The Fight for $15 Is Not Yet Won

It was a chilly November afternoon when over 200 students, workers, and local leaders came together in support of raising minimum wage for fast food and retail employees to 15 dollars an hour. The rally began at Faneuil Hall and later progressed throughout the downtown Boston area towards the Massachusetts State House, as participants and onlookers flooded the busy Boston streets. With the 2016 presidential elections fast approaching, the rally featured a plethora of student speakers, college faculty, and local fast food employees advocating against national wealth inequality. Guest speakers from as far away as the Dominican Republic, urged the audience to vote wisely in the upcoming elections, calling for the presidential candidates to stand up for income equality.

Cold hands were not enough to deter us protesters as we marched in unison down the dark Boston streets, illuminated only by the yellow hue of the streetlight and blue police lights. In causing such a large commotion, shutting down busy city streets, rally participants were able to draw an even larger viewing audience. News helicopters, photographers from the Boston Globe, and financial district employees peered out their windows into the busy city streets and stepped out to see what the commotion was.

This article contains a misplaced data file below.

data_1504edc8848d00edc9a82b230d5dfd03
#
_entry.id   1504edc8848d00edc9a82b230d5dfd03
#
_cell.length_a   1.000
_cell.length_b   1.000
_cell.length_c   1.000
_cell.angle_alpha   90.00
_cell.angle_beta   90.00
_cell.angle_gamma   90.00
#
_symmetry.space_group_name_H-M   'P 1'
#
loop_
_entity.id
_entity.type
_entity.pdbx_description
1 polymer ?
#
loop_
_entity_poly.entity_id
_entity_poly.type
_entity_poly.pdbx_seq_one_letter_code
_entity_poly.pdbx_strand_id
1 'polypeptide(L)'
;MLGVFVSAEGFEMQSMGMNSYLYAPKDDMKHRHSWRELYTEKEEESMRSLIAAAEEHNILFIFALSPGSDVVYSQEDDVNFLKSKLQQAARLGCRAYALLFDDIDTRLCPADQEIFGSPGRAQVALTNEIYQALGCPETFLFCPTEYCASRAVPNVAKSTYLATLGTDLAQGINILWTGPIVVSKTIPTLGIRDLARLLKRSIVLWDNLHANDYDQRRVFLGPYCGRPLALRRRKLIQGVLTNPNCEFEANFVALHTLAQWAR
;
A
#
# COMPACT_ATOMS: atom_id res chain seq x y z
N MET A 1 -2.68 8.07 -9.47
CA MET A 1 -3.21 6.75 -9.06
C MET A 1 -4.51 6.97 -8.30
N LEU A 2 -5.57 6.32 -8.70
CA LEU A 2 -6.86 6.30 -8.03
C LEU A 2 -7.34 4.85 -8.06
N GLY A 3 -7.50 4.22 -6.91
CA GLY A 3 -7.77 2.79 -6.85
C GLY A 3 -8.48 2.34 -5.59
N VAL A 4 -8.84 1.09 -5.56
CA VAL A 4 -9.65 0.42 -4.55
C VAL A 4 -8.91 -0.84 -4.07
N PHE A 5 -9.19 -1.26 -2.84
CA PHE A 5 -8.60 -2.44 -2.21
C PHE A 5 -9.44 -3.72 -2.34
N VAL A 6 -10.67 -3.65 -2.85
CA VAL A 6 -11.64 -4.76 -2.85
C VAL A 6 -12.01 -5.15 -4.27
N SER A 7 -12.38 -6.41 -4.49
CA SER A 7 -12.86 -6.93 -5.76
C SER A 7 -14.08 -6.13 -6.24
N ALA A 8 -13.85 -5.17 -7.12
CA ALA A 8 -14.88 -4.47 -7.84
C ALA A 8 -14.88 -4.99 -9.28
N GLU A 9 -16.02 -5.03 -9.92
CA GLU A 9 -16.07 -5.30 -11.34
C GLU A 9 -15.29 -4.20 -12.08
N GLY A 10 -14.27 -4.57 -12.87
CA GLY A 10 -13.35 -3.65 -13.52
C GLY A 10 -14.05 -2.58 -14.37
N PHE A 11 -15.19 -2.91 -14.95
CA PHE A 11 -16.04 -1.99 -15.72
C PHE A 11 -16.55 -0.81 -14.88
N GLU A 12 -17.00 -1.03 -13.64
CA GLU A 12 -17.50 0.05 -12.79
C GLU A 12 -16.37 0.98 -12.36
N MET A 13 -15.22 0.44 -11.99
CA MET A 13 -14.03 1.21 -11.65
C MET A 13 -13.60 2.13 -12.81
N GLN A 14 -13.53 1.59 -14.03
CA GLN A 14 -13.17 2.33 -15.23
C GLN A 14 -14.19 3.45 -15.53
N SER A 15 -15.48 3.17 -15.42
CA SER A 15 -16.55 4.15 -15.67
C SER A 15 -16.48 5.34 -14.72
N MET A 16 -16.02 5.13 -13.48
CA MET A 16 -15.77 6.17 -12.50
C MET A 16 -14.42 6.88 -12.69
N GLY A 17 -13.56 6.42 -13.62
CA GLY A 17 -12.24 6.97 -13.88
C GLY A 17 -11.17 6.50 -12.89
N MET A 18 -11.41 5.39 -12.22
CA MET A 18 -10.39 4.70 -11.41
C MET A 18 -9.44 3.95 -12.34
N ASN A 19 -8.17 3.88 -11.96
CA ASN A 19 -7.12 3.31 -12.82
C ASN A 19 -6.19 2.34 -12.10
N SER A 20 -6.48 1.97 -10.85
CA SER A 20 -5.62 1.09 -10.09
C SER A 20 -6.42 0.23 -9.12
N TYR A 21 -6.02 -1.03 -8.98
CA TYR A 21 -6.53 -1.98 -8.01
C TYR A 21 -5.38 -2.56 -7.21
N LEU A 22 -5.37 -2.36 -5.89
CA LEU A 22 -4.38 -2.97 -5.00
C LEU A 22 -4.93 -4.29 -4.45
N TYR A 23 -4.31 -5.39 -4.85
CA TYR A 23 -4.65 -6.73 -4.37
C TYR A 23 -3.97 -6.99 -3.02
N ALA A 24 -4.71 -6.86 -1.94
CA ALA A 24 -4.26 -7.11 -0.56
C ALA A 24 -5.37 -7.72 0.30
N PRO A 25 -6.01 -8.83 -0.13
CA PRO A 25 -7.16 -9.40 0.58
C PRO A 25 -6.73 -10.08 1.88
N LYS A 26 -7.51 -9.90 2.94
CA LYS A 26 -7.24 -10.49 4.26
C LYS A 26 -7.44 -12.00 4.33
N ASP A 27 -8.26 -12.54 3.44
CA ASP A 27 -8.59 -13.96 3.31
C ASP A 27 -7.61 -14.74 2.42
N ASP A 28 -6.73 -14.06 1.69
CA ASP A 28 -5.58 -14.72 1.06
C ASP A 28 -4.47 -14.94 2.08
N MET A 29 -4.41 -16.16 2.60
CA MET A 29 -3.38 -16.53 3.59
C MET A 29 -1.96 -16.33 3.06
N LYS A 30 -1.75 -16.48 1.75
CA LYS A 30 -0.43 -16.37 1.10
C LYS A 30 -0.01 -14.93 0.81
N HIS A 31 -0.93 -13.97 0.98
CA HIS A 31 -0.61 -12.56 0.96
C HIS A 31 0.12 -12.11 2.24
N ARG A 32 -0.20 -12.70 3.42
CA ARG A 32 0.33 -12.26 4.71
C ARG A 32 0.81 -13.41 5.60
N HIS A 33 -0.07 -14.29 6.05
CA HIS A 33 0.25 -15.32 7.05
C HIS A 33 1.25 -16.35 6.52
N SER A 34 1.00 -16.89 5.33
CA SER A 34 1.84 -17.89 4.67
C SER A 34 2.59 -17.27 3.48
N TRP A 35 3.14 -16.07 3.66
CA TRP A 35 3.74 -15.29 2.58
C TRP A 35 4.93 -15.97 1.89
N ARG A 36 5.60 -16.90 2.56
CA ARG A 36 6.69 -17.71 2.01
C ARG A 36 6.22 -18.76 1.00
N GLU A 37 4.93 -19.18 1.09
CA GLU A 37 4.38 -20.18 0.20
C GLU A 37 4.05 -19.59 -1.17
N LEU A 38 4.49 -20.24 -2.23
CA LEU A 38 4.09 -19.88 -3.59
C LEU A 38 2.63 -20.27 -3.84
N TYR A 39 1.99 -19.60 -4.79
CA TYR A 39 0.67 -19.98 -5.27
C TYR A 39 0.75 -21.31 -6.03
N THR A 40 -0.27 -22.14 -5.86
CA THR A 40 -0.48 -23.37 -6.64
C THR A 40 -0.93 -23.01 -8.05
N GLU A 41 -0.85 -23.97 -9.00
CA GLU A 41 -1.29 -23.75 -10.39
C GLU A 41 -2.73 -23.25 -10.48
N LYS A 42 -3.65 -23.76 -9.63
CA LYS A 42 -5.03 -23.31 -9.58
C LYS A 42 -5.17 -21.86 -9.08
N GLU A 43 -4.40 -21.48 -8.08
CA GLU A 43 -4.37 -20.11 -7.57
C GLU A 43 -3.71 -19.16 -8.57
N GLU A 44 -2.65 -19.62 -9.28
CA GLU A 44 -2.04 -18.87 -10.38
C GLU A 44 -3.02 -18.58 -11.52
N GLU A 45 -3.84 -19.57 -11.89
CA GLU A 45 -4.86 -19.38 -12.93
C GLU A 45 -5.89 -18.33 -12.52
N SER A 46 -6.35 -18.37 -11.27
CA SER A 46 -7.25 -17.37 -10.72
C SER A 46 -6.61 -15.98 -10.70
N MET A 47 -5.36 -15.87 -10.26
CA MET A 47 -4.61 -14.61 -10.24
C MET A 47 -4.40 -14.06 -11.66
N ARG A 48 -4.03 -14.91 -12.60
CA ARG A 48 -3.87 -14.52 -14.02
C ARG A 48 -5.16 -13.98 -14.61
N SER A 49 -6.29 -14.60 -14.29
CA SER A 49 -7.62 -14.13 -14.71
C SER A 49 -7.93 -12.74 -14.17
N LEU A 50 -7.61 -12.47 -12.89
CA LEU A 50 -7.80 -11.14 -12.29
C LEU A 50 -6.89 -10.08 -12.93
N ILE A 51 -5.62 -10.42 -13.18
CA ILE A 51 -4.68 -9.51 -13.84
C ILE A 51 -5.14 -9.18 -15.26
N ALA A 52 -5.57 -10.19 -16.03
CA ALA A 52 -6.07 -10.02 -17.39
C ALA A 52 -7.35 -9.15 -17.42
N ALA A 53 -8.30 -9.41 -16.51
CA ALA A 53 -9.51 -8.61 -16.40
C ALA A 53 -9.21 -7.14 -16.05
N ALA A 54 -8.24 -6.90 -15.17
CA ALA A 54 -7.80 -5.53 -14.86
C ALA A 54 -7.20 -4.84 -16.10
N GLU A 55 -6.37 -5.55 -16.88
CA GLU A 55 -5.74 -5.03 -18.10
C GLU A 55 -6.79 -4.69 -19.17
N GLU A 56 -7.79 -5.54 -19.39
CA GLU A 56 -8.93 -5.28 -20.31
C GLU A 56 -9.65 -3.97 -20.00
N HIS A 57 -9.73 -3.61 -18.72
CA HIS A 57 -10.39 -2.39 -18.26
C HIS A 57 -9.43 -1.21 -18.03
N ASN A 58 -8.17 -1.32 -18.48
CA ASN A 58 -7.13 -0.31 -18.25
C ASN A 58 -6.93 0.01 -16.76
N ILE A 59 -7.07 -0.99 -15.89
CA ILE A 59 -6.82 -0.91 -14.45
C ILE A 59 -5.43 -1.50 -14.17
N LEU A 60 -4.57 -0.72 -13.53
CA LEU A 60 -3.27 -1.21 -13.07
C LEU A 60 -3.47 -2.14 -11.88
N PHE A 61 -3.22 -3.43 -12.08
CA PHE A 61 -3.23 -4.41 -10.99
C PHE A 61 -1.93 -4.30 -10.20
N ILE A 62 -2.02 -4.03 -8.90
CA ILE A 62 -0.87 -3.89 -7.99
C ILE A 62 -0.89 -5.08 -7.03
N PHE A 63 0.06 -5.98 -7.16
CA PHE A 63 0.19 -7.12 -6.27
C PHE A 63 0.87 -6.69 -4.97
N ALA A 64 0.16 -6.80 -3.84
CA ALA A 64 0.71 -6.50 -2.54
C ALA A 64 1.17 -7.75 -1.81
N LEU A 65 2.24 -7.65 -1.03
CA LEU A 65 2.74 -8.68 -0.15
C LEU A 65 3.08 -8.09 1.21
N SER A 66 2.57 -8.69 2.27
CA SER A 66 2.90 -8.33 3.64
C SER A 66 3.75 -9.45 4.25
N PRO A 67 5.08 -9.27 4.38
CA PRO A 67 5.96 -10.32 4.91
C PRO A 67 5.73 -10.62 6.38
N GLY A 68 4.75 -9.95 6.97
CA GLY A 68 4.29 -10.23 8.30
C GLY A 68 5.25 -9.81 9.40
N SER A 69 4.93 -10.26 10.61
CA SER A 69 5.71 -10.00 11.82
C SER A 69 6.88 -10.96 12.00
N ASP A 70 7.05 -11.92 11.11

Coupling as both my first rally and my first march, the event was awe inspiring. I actively witnessed the power of social change that comes about when different groups of people come together. Moreover, I took the opportunity to physically make a difference in my local community regarding minimum wage in raising awareness.

-Samuel, 20

Samuel (left) at the Fight for $15 Rally, November 2015.

Samuel (left) at the Fight for $15 Rally, November 2015.

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